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This article in SSSAJ

  1. Vol. 72 No. 3, p. 693-701
     
    Received: June 21, 2007
    Published: May, 2008


    * Corresponding author(s): blanco.16@osu.edu
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doi:10.2136/sssaj2007.0233

No-Tillage and Soil-Profile Carbon Sequestration: An On-Farm Assessment

  1. Humberto Blanco-Canqui * and
  2. R. Lal
  1. Carbon Management and Sequestration Center, FAES/OARDC, School of Natural Resources, 2021 Coffey Rd., Ohio State Univ., Columbus, OH 43210-1085

Abstract

No-tillage (NT) farming is superior to intensive tillage for conserving soil and water, yet its potential for sequestering soil organic carbon (SOC) in all environments as well as its impacts on soil profile SOC distribution are not well understood. Thus, we assessed the impacts of long-term NT-based cropping systems on SOC sequestration for the whole soil profile (0–60-cm soil depth) across 11 Major Land Resource Areas (MLRAs: 121, 122, and 125 in Kentucky; 99, 124, 139A in Ohio; and 139B, 139C, 140, 147, and 148 in Pennsylvania) in the eastern United States. Soil was sampled in paired NT and plow tillage (PT) based cropping systems and an adjacent woodlot (WL). No-tillage farming impacts on SOC and N were soil specific. The SOC and N concentrations in NT soils were greater than those in PT soils in 5 out of 11 MLRAs (121, 122, 124, 139A, and 148), but only within the 0- to 10-cm depth. Below 10 cm, NT soils had lower SOC than PT soils in MLRA 124. The total SOC with NT for the whole soil profile (0–60 cm) did not differ from that with PT (P > 0.10) in accord with several previous studies. In fact, total soil profile SOC in PT soils was 50% higher in MLRA 125, 21% in MLRA 99, and 41% in MLRA 124 compared with that in NT soils. Overall, this study shows that NT farming increases SOC concentrations in the upper layers of some soils, but it does not store SOC more than PT soils for the whole soil profile.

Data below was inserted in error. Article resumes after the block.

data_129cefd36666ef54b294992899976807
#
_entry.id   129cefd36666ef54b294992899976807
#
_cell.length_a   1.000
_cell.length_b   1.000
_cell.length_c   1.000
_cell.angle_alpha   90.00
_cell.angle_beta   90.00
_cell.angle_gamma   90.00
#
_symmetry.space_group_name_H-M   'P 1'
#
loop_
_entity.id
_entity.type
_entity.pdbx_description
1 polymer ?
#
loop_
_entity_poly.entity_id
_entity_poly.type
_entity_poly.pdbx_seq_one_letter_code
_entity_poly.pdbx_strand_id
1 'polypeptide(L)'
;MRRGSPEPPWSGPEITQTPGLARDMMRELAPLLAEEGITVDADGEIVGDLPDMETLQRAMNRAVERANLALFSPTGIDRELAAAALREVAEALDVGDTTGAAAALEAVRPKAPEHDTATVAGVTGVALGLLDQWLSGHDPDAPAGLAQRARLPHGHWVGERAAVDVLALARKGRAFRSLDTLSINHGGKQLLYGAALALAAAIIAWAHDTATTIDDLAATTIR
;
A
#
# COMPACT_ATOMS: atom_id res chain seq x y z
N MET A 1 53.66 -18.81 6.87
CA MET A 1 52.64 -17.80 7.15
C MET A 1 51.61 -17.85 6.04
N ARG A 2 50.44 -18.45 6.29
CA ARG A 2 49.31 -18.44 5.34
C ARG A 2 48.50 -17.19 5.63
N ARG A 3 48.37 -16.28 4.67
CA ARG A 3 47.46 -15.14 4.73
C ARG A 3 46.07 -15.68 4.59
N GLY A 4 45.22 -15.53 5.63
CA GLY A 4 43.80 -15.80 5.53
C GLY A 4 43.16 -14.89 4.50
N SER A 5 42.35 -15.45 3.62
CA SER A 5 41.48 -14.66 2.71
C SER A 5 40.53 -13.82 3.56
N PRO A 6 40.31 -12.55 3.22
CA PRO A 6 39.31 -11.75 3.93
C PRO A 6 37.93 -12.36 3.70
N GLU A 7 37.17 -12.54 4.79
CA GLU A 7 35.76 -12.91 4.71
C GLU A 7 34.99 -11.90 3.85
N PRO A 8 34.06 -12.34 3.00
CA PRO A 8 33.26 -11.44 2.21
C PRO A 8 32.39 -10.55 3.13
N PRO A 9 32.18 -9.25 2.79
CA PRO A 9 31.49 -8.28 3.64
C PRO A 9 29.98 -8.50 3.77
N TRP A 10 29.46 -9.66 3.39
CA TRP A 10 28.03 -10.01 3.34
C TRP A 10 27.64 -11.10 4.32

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Copyright © 2008. Soil Science SocietySoil Science Society of America

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